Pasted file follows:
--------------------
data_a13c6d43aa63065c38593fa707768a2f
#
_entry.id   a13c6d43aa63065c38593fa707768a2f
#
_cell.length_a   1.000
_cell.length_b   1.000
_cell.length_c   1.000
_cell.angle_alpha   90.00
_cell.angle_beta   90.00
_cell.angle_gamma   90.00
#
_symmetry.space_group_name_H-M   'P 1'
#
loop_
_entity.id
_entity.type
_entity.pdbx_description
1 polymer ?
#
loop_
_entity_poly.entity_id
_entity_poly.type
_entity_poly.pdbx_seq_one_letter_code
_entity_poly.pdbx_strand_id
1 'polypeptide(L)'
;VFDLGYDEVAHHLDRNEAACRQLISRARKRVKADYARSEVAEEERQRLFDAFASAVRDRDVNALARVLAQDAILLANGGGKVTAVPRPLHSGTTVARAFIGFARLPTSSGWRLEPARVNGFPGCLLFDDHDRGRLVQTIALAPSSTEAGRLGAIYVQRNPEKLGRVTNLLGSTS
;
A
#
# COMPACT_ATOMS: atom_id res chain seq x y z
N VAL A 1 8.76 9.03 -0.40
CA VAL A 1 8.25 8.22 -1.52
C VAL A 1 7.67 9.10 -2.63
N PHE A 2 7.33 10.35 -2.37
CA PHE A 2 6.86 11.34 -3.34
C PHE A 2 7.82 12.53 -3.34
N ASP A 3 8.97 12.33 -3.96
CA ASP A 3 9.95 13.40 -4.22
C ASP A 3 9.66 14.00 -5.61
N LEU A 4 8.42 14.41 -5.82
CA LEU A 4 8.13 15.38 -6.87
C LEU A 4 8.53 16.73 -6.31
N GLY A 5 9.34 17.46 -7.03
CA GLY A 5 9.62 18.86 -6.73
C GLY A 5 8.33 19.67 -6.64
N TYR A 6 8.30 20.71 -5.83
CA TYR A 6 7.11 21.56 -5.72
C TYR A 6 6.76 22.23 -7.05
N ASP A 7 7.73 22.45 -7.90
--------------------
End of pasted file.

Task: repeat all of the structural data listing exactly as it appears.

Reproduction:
data_a13c6d43aa63065c38593fa707768a2f
#
_entry.id   a13c6d43aa63065c38593fa707768a2f
#
_cell.length_a   1.000
_cell.length_b   1.000
_cell.length_c   1.000
_cell.angle_alpha   90.00
_cell.angle_beta   90.00
_cell.angle_gamma   90.00
#
_symmetry.space_group_name_H-M   'P 1'
#
loop_
_entity.id
_entity.type
_entity.pdbx_description
1 polymer ?
#
loop_
_entity_poly.entity_id
_entity_poly.type
_entity_poly.pdbx_seq_one_letter_code
_entity_poly.pdbx_strand_id
1 'polypeptide(L)'
;VFDLGYDEVAHHLDRNEAACRQLISRARKRVKADYARSEVAEEERQRLFDAFASAVRDRDVNALARVLAQDAILLANGGGKVTAVPRPLHSGTTVARAFIGFARLPTSSGWRLEPARVNGFPGCLLFDDHDRGRLVQTIALAPSSTEAGRLGAIYVQRNPEKLGRVTNLLGSTS
;
A
#
# COMPACT_ATOMS: atom_id res chain seq x y z
N VAL A 1 8.76 9.03 -0.40
CA VAL A 1 8.25 8.22 -1.52
C VAL A 1 7.67 9.10 -2.63
N PHE A 2 7.33 10.35 -2.37
CA PHE A 2 6.86 11.34 -3.34
C PHE A 2 7.82 12.53 -3.34
N ASP A 3 8.97 12.33 -3.96
CA ASP A 3 9.95 13.40 -4.22
C ASP A 3 9.66 14.00 -5.61
N LEU A 4 8.42 14.41 -5.82
CA LEU A 4 8.13 15.38 -6.87
C LEU A 4 8.53 16.73 -6.31
N GLY A 5 9.34 17.46 -7.03
CA GLY A 5 9.62 18.86 -6.73
C GLY A 5 8.33 19.67 -6.64
N TYR A 6 8.30 20.71 -5.83
CA TYR A 6 7.11 21.56 -5.72
C TYR A 6 6.76 22.23 -7.05
N ASP A 7 7.73 22.45 -7.90